Connecting Country warmly thanks each of our data entry volunteers for the enthusiastic contribution of their valuable time and expertise to what we know can be a tedious task! We simply couldn’t have shared our monitoring data without them, and they’re a delight to have as part of the Connecting Country team.

Habitat Health Check

These new records have been added to the VBA as part of our Habitat Health Check project, funded by the Helen Macpherson Smith Trust. Habitat Health Check: empowering citizen scientists to monitor habitat health in Central Victoria has supported our transition to a citizen science model.  This two-year project ending in June 2020 and consisted of reviewing our four monitoring programs: Birdwatch, Nestboxes, Plantwatch and Reptile and Frog monitoring. It is a collaborative, robust, citizen science project that monitors native animals and plants in the Mount Alexander region. We have reviewed our existing monitoring programs, and moved to a new collaborative, targeted model that empowers our enthusiastic and skilled volunteers, improves scientific rigor, and promotes data sharing via the Visualising Victoria’s Biodiversity online portal.

What is the VBA? 

We often get questions from the community and landowners asking about the Victorian Biodiversity Atlas (VBA) and why it is important. We also get questions about where people should add their surveys, and sightings of flora and fauna, to ensure government agencies can access and consider the records. The VBA uses consistent data standards in recording species observations and conservation efforts, and contains over seven million records across the state of Victoria.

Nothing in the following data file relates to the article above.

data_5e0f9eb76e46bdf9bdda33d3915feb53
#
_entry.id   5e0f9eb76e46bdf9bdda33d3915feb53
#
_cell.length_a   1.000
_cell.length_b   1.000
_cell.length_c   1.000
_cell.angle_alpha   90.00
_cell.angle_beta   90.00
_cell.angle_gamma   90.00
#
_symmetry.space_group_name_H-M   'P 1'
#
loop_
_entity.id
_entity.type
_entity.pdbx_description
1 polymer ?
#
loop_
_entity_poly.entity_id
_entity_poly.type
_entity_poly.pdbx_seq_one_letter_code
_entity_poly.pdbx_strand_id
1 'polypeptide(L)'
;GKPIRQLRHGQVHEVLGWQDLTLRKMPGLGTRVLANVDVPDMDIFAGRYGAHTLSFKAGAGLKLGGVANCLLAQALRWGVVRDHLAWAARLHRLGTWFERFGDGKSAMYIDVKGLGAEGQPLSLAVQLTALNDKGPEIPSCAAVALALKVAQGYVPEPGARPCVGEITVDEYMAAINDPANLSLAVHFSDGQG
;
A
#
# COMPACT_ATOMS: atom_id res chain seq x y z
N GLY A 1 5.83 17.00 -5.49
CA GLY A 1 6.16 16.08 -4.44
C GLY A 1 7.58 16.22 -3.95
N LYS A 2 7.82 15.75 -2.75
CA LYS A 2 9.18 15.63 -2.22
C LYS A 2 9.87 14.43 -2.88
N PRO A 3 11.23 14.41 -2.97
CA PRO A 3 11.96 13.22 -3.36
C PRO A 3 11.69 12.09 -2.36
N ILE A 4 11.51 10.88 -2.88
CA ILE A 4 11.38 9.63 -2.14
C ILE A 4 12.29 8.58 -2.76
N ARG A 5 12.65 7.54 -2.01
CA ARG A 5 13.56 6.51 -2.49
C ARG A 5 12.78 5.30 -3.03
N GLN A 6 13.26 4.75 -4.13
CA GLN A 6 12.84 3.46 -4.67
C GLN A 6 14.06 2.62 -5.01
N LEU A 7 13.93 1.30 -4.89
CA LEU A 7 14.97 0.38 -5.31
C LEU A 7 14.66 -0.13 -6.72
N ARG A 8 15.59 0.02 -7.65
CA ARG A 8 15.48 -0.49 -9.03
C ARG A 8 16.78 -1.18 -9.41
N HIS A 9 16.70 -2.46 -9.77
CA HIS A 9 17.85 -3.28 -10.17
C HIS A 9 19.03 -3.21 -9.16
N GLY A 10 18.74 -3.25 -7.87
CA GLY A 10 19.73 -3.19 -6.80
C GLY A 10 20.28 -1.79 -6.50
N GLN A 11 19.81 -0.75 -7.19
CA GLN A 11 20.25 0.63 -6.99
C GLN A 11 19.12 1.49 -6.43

The VBA is a web-based information system designed to manage information about native and naturalised species occurring in Victoria. The system includes species attribute information, including origin and conservation status, along with more than six million records of species distribution and abundance. All published records have been through the verification process including review by a panel of Victorian experts. The VBA includes data submitted to Department of Environment, Land, Water and Planning (DELWP) from external sources as well as the Department’s own data collections from systematic surveys and general observations.

Connecting Country enters the data from our monitoring program onto the VBA. With amazing volunteer helpers, we are currently entering all historical data from our surveys and observations. This will assist the government agencies in planning and reporting on biodiversity outcomes. We hope it will result in better planning and management outcomes for biodiversity. The data from the VBA feeds into the Atlas of Living Australia, but not vice-versa, so Connecting Country recommend that all flora and fauna data is entered onto VBA first and foremost, as it will also be added to the Atlas of Living Australia. Stay tuned for our upcoming blog post about the Atlas of Living Australia.

Using the VBA

The VBA includes a dynamic list of all species found in Victoria and provides information including conservation status. There are more than seven million records of species distribution and abundance collated from many different data providers. You can use the atlas to search and map species from across the state, and check for threatened species in your area.

Adding your records to the VBA is a valuable way to influence a range of government investment, regulation and management decisions. The following video link highlights why the VBA is important. By sharing your observations in the VBA format you can contribute to statewide biodiversity planning, and help DELWP measure the progress to meeting their Biodiversity 2037 targets.

VBA have also released a mobile, simplified version for recording your general observations called VBA Go.

For more information on the VBA including videos and help guides to get you started – click here

To sign up, log in, access and contribute to the VBA – click here

To  access VBA Go – click here